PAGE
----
I'm trying to figure out what I need to build my first set of hollow/round moulding planes (and eventually a nice ogee plane) but I'm trying to figure out how to grind the inside profile on the hollow. I also just picked up a bunch of incannel gouges, so I have a coupe instances of the same basic problem, grinding a concave bevel profile.

    I have a Tormek, with a fancy CBN wheel but not a regular grinder with a narrow (1/4") wheel which seems to be the tool of choice.

    1) Does anyone have a way to mount a regular, narrow grinding wheel on a tormek? the speeds are so low I can't imagine this actually works.
    2) What else should I consider? Should I just go buy a regular grinder? Use files until I get to sandpaper on dowels? Something else?
    Beyond the grinder for your plane irons and gouges you may also want a few slip stones.

    If you like oilstones try these:

    https://www.danswhetstone.com/product/slip-stones/

    They also have 'files' of different shapes including round that are helpful.

    If you like water stones these may be of interest:

    http://www.leevalley.com/us/wood/pag...072,43071&ap=1

    jtk
    "A pessimist sees the difficulty in every opportunity; an optimist sees the opportunity in every difficulty."
    - Sir Winston Churchill (1874-1965)

  6. #6
    Quote Originally Posted by John K Jordan View Post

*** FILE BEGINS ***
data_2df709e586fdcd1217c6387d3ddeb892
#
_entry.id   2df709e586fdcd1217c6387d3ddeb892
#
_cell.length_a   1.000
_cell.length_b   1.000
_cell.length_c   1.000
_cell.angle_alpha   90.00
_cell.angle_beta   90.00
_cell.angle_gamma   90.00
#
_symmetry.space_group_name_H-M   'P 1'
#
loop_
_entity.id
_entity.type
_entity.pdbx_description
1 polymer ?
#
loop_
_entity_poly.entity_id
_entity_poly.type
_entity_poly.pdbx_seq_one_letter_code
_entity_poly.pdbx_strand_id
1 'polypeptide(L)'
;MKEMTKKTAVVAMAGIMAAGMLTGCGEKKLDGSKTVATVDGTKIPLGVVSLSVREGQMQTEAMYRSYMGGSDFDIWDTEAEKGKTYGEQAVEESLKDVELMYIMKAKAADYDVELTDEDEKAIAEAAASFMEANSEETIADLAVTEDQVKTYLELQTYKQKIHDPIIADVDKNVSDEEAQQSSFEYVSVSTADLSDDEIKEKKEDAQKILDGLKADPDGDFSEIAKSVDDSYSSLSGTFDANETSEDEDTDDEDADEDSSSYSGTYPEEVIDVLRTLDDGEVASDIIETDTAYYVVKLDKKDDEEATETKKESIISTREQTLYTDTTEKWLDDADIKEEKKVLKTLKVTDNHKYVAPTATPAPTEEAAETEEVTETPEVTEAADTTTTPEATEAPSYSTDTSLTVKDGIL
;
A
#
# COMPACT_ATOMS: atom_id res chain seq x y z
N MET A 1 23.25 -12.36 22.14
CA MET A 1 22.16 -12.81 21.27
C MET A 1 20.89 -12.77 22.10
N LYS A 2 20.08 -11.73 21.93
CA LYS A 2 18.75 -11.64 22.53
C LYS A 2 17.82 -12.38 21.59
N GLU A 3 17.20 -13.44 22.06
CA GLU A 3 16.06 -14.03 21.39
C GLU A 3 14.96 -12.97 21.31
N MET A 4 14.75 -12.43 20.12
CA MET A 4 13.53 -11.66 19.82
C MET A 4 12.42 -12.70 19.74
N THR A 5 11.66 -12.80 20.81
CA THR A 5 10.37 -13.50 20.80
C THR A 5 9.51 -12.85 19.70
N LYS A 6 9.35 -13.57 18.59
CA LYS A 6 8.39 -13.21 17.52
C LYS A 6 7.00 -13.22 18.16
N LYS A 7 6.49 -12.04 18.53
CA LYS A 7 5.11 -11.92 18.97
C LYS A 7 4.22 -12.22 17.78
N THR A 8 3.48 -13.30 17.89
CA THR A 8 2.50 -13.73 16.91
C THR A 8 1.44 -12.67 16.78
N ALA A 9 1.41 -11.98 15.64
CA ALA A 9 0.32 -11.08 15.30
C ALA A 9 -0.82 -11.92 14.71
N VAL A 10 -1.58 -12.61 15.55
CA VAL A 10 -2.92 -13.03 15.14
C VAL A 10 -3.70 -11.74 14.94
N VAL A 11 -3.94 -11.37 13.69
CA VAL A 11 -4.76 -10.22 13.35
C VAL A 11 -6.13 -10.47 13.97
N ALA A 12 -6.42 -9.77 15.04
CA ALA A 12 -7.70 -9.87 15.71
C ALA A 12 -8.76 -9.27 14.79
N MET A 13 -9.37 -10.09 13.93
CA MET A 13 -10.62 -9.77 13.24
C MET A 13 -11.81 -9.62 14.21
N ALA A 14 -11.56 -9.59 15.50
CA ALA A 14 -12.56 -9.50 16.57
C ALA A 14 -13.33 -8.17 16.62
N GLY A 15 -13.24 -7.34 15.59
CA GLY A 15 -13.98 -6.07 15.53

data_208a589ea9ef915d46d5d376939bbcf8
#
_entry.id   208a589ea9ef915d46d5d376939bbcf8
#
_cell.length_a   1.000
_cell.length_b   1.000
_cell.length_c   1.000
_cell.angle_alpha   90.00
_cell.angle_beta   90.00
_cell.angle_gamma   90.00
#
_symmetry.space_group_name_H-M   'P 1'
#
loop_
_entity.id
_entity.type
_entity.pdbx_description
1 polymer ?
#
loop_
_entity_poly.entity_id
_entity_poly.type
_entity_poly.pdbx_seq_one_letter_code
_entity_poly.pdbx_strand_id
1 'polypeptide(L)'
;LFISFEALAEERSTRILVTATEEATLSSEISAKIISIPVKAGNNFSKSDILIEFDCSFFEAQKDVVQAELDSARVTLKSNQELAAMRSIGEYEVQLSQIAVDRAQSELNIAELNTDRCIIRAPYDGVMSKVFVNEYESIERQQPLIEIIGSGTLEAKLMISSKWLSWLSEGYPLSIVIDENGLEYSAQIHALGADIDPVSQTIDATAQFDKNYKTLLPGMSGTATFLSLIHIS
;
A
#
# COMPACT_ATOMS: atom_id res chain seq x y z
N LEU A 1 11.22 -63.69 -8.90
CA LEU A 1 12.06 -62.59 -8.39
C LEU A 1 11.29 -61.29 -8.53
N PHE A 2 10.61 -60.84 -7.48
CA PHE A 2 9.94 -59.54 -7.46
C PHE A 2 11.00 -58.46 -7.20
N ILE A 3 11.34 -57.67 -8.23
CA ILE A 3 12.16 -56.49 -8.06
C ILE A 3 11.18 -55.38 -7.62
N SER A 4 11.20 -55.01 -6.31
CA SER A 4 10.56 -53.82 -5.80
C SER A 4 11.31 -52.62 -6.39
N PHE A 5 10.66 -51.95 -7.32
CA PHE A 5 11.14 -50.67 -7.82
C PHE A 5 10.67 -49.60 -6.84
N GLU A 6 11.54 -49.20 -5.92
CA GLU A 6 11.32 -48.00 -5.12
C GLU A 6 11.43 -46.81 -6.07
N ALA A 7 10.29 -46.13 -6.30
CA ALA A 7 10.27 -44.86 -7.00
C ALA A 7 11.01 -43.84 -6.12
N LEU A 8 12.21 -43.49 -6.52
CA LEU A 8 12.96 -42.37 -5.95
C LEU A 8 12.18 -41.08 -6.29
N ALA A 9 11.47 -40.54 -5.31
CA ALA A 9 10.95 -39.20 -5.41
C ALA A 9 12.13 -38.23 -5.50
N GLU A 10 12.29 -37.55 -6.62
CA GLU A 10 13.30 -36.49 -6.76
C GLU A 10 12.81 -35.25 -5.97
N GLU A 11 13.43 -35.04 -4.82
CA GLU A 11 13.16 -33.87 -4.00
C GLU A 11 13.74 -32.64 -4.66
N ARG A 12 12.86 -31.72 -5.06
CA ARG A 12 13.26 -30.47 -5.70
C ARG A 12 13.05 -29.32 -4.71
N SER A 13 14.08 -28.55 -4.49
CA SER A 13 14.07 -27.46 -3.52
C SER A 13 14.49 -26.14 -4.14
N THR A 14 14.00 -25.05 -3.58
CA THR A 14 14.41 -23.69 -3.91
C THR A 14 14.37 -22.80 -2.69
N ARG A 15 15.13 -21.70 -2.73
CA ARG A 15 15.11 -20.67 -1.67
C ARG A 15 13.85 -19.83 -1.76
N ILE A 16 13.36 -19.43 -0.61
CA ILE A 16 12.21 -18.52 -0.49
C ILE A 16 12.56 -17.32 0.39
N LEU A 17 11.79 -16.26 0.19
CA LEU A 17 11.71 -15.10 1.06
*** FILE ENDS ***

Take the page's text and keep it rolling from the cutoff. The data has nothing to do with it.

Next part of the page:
Don't know if they will work for your application, but the grinding wheels I use with my chainsaw sharpener are pretty narrow. They are reshaped as needed with a small stone that came with the grinder, probably similar to one that comes with Dremel sets to dress and shape their small grinding wheels.

    This place seems to carry various sizes. You might have to make a bushing.
    https://www.sharpeningsupplies.com/C...izes-C257.aspx

    I use Tormeks and just imagining it, I suspect the speed is too slow. One option might be to buy a chainsaw sharpening machine and use the motor and frame and make a tool rest. I use an Oregon from Northern Tool, I think it's the best one they offered at the time.

    JKJ

    Yep, I use these wheels on my 8" bench grinder. I get the 1/4" chainsaw wheels at Tractor Supply for about 15 bucks. They are a pink al ox wheel, soft, very good for shaping to a radius. Much better than a metal cutoff wheel, much cheaper than the Norton wheels.
    As John mentioned, you need an adapter to mount these wheels to a dry (high speed) grinder. I use the backing flange from my 4-1/2" angle grinder. You can get one for less than $5. Here's an example:
    https://www.ereplacementparts.com/fl...hoCOOgQAvD_BwE

    You'll probably also need a couple 5/8" washers to take up space on the arbor.
    Can't help with the Tormek; I don't have one and never will. I think it would take an awfully long time to rough out a molding profile on one. But the dry grinder works great for this application.
    "For me, chairs and chairmaking are a means to an end. My real goal is to spend my days in a quiet, dustless shop doing hand work on an object that is beautiful, useful and fun to make." --Peter Galbert